by Tamar Galstyan. Filbert Press, 2021. 592 pages. $55. list price
You can find dozens (if not hundreds) of guidebooks to the flowers of Europe, North America—even the Himalayas. But there is nothing (that I know of) for the Caucasus—which constitute a botanical hot spot not only for wildflowers, but are moreover the center of origin for most of the important economic crops humanity relies upon for sustenance beginning with wheat, barley and oats—as well as many vegetables and fruits.
Armenia lies in the heart of the Caucasus, and Tamar Galstyan’s monumental field guide does much to fill a colossal void. Well over a thousand species are illustrated—often with multiple pictures (closeup, landscape) and cogent descriptions with elevation, flowering season, distribution and elevation are noted for each, with a map showing distribution within Armenia.
So many classic garden plants trace to here: Helleborus orientalis, Geranium ibericum, Paeonia tenuifolia and no end of bulbs. Some, like Gentiana verna, are shared with the Alps, and more—like the wealth of Acantholimon—show the influence of the Central Asian flora. For me the predominance of endemic plants—so many with the epithets armena and caucasica, plants you will not see in any other field guide—or anywhere else are the greatest treat. So many of these are mainstays of rock gardening that you quickly feel right at home here! Aethionema armenum, Arabis caucasica, Eryngium giganteum: so that’s what they look like in the wild? But it’s those plants I’d never heard of, but whose pictures make you put them at the top of your must have list: Astragalus uraniolimneus like no other milkvetch, or Aristiolochia bottae, clumping perennial to 40cm from “dry fields”(I’ll take that!) or Iris sisianica, a purple pink cousin to I. reticulata which is “stoloniferous”?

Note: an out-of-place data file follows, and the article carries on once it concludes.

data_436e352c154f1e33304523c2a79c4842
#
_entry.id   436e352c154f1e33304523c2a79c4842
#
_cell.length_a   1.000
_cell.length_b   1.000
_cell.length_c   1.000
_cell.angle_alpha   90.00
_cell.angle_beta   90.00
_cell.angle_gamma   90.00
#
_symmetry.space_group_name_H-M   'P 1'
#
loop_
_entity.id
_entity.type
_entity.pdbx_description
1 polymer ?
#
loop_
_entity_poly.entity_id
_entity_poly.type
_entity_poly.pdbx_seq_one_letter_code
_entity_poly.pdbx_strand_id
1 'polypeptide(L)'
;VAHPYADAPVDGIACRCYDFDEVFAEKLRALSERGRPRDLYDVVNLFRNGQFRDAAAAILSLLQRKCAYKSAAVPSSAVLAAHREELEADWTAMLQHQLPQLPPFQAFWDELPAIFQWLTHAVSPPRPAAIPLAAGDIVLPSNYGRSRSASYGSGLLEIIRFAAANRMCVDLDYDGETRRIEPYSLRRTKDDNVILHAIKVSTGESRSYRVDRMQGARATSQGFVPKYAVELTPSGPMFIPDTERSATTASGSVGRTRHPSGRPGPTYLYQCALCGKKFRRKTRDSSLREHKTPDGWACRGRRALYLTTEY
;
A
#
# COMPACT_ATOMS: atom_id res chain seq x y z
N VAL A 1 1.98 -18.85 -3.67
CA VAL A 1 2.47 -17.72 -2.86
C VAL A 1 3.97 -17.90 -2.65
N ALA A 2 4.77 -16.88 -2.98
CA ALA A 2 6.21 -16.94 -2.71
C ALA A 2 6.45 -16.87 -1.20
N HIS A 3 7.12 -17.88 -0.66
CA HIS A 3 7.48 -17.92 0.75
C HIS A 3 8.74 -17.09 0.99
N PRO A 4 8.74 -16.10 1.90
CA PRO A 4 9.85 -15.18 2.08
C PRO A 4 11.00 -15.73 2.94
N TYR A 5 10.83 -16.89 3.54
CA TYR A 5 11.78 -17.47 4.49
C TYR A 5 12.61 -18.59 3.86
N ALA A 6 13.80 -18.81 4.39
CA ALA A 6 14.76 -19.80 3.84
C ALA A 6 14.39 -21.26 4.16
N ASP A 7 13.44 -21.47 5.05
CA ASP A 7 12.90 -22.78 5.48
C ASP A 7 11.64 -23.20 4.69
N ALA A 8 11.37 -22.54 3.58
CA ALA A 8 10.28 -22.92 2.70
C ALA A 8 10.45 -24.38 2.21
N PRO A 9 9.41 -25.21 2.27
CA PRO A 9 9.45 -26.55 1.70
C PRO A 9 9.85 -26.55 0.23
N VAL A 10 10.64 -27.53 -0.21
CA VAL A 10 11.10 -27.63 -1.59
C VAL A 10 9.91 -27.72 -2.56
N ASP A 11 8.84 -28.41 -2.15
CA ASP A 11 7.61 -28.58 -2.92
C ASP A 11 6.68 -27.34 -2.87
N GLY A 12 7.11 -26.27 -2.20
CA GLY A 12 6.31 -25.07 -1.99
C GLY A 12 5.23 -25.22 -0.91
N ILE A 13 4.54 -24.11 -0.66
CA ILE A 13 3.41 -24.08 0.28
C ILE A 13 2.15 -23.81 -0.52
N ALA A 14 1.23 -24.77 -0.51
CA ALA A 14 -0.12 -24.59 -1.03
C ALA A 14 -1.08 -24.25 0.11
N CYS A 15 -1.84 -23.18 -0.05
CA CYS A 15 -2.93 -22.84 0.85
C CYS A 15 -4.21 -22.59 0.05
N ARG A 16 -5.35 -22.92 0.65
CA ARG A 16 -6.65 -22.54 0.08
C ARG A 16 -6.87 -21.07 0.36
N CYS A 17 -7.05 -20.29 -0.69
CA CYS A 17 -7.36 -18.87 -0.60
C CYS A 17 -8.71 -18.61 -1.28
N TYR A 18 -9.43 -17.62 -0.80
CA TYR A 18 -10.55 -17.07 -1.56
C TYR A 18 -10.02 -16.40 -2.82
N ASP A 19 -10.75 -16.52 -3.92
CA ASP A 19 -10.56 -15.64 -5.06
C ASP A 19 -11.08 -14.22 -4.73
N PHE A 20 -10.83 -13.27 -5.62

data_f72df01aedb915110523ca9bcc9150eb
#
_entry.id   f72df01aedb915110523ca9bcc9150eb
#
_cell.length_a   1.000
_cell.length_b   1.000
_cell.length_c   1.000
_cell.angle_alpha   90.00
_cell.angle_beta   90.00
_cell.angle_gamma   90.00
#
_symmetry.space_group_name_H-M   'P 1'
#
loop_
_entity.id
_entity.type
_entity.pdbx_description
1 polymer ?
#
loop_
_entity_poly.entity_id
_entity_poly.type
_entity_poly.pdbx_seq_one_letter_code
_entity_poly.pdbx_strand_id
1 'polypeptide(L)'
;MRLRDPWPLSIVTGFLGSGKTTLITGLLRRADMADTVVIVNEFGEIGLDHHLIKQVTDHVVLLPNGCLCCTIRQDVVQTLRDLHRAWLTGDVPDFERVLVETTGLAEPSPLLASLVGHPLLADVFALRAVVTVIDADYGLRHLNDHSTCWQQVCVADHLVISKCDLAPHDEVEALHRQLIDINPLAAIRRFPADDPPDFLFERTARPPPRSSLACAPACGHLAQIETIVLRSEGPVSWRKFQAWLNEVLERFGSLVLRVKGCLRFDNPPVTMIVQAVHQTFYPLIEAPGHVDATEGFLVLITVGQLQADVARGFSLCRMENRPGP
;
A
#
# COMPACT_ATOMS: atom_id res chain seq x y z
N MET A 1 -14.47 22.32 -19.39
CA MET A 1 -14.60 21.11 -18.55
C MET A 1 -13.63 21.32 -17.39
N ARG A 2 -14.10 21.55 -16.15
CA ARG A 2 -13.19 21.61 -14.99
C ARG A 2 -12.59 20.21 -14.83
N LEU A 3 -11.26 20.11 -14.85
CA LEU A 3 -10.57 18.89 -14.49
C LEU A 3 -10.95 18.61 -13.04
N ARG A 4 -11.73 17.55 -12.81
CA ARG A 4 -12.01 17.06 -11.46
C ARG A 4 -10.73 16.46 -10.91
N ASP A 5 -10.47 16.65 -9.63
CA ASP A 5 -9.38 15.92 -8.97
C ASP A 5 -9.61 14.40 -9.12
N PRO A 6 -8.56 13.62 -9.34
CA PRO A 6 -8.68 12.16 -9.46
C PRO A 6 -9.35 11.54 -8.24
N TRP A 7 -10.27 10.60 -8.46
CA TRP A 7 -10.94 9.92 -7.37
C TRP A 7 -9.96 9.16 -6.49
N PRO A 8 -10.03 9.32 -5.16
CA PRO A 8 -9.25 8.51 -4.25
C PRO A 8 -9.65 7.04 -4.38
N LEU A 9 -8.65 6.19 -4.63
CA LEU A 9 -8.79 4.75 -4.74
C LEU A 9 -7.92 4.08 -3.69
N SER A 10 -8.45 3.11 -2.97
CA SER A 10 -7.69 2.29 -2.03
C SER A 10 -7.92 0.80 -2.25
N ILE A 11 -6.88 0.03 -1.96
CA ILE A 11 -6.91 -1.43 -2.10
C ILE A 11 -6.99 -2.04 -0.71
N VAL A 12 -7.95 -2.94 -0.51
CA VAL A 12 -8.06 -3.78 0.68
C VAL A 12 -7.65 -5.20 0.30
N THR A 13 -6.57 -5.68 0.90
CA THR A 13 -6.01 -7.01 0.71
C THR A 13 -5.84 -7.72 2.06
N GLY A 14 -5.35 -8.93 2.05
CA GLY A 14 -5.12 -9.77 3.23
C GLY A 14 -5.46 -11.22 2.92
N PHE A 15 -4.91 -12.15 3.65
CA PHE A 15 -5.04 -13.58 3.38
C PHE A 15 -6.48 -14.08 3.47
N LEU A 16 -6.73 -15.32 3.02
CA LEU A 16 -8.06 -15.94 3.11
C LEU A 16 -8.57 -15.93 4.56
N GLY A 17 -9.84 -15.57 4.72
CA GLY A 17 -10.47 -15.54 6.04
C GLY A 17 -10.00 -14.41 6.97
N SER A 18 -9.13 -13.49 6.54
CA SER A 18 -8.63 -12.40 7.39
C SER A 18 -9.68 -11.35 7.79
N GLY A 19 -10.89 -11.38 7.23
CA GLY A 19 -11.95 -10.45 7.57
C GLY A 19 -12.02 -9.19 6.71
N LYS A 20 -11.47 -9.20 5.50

Best of all despite its lavish photography and text, the book is small enough to fit in a pack, should you be lucky enough as I have been to actually go to the Caucasus—in my case to Georgia: I found most of the taxa from that country well represented in this volume: I wish I’d had it on my trip there four years ago! And I shall carry this with me should I return anywhere near this region! It’s an instant classic.
Panayoti Kelaidis is president of the North American Rock Garden Society and Senior Curator and Director of Outreach at Denver Botanic Gardens, where has worked for 42 years. A life-long rock gardener, Panayoti is also fond of all succulents, bulbs and woody plants—most anything with chlorophyll, actually.